Israel details ‘grave mistake’ in killing of 7 Gaza aid workers


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Israel’s military said on Friday that its soldiers had made errors and violated its operating procedures in their strike on a humanitarian convoy this week that killed seven aid workers.

The deaths of the workers from World Central Kitchen, one of the main providers of food to Gaza’s besieged population, has triggered a wave of international condemnation. It has also renewed scrutiny of the conduct of Israeli forces in the Palestinian enclave, where aid groups have warned that a famine is setting in.

Yoav Har-Even, a retired military officer who led an investigation, confirmed on Friday that WCK had correctly provided the Israeli military with advance information about its convoy, and that the vehicles’ roofs were emblazoned with WCK’s logo.

However, he said information about the convoy had not been passed all the way down the chain of command, while the cameras on the Israeli military’s drones could not see the WCK logos at night.

Israeli forces killed the aid workers — including three Britons, an Australian, a Pole, a Palestinian and a dual US-Canadian citizen — in three strikes on the WCK vehicles. The attacks targeted the survivors of each preceding strike until all members of the convoy were dead.

Israel’s military said on Friday that it had dismissed two officers over the strike, and also formally reprimanded two others, including the commander of the Southern Command for his overall responsibility for the incident.

In a call with Israeli Prime Minister Benjamin Netanyahu on Thursday, US President Joe Biden, who has been the Jewish state’s staunchest ally in its war with Hamas, warned that continued US support would depend on whether Israel took “specific, concrete and measurable steps to address civilian harm, humanitarian suffering, and the safety of aid workers”.

Jamie McGoldrick, the UN humanitarian co-ordinator for the occupied Palestinian Territory, said on Tuesday that the Israeli strike on the WCK convoy was “not an isolated incident”, adding that at least 196 aid workers had been killed in Gaza and the occupied West Bank since the start of the war in October.

“This is nearly three times the death toll recorded in any single conflict in a year,” he said.

According to Har-Even, the WCK convoy left the pier in central Gaza where maritime aid had been docking at about 10pm local time on Monday before driving south along Gaza’s coast.

At 10.20pm the convoy was “joined” by three additional vehicles, including a truck on which Israeli forces subsequently identified a gunman. The military contacted WCK for information about what was happening but was unable to reach the convoy.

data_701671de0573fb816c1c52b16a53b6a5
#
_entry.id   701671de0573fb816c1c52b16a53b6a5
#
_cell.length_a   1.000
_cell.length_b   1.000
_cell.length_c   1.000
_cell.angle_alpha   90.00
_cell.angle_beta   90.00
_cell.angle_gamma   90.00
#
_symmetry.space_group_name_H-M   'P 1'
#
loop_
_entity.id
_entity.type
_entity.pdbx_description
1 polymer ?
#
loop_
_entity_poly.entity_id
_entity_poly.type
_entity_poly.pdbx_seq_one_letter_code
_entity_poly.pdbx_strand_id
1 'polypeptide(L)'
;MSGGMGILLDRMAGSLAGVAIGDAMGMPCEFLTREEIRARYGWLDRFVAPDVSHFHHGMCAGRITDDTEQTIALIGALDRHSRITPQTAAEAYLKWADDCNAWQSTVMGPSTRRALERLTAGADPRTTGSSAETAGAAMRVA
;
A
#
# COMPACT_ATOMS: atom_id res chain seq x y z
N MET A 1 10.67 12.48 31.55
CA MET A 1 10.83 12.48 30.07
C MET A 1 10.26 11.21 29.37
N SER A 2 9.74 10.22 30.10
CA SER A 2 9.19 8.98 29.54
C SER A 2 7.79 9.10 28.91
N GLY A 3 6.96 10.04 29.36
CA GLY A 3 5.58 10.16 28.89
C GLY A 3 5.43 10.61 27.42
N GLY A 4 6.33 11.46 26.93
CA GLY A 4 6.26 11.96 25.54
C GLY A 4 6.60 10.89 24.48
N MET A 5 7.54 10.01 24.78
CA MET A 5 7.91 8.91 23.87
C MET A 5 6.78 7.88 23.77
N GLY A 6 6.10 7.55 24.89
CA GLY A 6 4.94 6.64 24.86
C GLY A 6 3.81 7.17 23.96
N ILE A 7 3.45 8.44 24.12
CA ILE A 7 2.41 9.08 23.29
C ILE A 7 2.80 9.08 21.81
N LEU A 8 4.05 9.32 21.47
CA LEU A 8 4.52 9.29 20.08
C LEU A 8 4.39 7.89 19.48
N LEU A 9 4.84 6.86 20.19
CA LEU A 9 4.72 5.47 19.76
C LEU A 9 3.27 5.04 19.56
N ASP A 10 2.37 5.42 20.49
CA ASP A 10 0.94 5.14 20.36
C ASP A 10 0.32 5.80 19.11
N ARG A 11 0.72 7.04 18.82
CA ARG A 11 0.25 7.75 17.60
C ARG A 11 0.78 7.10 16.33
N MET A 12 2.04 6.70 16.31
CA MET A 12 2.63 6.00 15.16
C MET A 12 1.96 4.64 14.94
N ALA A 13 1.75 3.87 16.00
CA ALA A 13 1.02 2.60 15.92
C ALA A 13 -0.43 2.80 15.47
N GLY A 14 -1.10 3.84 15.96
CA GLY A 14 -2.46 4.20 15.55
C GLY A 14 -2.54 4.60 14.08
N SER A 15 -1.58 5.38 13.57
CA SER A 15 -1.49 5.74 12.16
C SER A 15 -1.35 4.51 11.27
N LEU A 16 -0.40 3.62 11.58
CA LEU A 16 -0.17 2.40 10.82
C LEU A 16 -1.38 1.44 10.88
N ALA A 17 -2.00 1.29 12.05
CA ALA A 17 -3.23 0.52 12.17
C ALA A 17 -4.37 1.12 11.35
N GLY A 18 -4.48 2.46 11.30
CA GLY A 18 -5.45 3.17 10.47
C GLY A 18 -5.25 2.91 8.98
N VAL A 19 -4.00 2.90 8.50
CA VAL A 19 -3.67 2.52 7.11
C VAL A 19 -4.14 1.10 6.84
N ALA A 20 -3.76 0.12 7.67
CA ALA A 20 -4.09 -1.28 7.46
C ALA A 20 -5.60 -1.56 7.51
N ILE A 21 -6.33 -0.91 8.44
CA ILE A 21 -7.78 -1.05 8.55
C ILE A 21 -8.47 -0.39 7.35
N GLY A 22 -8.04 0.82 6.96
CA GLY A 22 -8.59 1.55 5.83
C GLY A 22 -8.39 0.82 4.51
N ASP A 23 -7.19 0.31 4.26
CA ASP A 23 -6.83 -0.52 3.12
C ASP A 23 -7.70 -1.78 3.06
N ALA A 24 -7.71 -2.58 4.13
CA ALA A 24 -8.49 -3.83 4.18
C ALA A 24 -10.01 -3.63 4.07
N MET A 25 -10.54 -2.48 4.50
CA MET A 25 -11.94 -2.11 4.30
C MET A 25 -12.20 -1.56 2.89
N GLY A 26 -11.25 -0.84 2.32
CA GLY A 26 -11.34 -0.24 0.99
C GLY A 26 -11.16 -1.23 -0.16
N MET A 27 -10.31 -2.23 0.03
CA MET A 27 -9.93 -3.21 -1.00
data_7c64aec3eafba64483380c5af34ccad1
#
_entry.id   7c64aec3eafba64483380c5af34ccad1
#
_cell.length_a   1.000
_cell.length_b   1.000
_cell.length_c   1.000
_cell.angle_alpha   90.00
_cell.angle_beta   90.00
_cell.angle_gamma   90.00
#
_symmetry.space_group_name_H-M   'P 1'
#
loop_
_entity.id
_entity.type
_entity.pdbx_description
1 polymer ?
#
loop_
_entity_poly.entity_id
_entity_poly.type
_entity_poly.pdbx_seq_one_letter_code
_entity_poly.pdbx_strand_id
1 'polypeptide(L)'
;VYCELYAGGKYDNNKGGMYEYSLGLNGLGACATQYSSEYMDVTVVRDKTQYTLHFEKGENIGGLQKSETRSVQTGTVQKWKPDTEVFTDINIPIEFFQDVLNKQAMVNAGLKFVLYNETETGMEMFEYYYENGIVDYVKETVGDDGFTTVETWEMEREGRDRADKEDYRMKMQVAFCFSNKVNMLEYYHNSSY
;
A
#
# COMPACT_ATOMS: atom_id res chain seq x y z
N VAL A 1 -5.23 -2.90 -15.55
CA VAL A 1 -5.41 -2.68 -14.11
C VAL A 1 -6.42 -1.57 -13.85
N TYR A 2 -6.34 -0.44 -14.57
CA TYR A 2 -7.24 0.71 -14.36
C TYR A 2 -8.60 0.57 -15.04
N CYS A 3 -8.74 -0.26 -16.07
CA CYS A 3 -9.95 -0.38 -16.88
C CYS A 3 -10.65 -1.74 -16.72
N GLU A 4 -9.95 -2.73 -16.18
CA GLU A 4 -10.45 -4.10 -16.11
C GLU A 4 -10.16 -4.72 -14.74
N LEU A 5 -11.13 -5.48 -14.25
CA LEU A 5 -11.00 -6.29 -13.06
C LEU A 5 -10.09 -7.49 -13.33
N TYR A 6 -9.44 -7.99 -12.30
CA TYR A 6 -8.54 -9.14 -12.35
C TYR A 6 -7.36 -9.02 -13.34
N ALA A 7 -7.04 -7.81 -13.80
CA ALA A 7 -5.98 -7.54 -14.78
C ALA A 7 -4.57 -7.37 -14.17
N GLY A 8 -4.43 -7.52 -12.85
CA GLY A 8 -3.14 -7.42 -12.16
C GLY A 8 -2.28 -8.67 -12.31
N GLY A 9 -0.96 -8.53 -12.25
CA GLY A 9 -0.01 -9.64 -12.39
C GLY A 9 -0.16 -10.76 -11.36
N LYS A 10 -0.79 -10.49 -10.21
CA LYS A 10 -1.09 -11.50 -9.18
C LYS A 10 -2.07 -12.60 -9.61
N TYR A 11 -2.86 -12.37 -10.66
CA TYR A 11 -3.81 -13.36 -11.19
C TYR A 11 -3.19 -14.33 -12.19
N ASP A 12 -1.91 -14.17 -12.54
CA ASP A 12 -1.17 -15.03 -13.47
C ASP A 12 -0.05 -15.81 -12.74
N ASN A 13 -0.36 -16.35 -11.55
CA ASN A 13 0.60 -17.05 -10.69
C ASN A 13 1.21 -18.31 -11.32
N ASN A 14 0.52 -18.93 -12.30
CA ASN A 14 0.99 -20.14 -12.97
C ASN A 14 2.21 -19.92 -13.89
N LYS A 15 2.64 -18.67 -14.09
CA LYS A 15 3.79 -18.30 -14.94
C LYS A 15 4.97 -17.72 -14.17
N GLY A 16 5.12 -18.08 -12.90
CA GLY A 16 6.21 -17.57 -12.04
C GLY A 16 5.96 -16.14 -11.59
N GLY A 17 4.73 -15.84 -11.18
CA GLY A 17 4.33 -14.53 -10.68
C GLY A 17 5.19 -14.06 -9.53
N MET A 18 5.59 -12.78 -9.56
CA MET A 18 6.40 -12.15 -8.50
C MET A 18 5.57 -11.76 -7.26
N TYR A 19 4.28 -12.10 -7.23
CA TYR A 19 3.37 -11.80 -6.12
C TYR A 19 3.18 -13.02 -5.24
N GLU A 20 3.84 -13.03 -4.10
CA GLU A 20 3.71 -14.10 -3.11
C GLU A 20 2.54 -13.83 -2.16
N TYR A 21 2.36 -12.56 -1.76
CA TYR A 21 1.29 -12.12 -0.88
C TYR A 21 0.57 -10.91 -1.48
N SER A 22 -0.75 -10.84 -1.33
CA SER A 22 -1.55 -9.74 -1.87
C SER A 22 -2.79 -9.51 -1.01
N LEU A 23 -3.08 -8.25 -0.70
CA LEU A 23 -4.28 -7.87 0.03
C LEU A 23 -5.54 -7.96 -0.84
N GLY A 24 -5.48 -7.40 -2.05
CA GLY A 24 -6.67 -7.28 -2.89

The convoy and other vehicles drove to a hangar, where further gunmen were seen, whom Israeli forces identified as belonging to Hamas.

At about 10.55pm the vehicles began leaving the hangar. One car with “two to four” armed men drove north, while three vehicles drove south. Har-Even said that Israeli forces mistakenly identified one of the WCK staff who was carrying a bag as a gunman, and began preparing to target the vehicle.

“The forces that conducted the strike did not know they were striking WCK vehicles,” Har-Even said. “They were convinced that they were targeting Hamas operatives in vehicles.”

At 11.09pm an Israeli drone struck the first car. When the survivors of that strike got out of the car and climbed into the second car, Israeli forces targeted that car too, at 11.11pm. After the survivors of the second strike got into the third WCK car, Israeli forces hit it as well two minutes later.

Har-Even said this sequence of strikes was a “grave mistake” and a “breach of the army’s standard operating procedures”.

He said the findings had been transferred to the military advocate general, who would now determine whether to open a criminal investigation.

Israel’s offensive in Gaza has killed about 33,000 people, according to Palestinian officials, as well as displacing 1.7mn of the enclave’s inhabitants and reducing huge swaths of the territory to rubble.

The UN warned last month that 1.1mn people in Gaza faced “catastrophic levels of food insecurity” and warned of a “staggering escalation” in the number of children suffering from acute malnutrition.

Israel launched its assault in response to Hamas’s October 7 attack on the country, during which militants killed 1,200 people and took another 250 hostage, according to Israeli officials.

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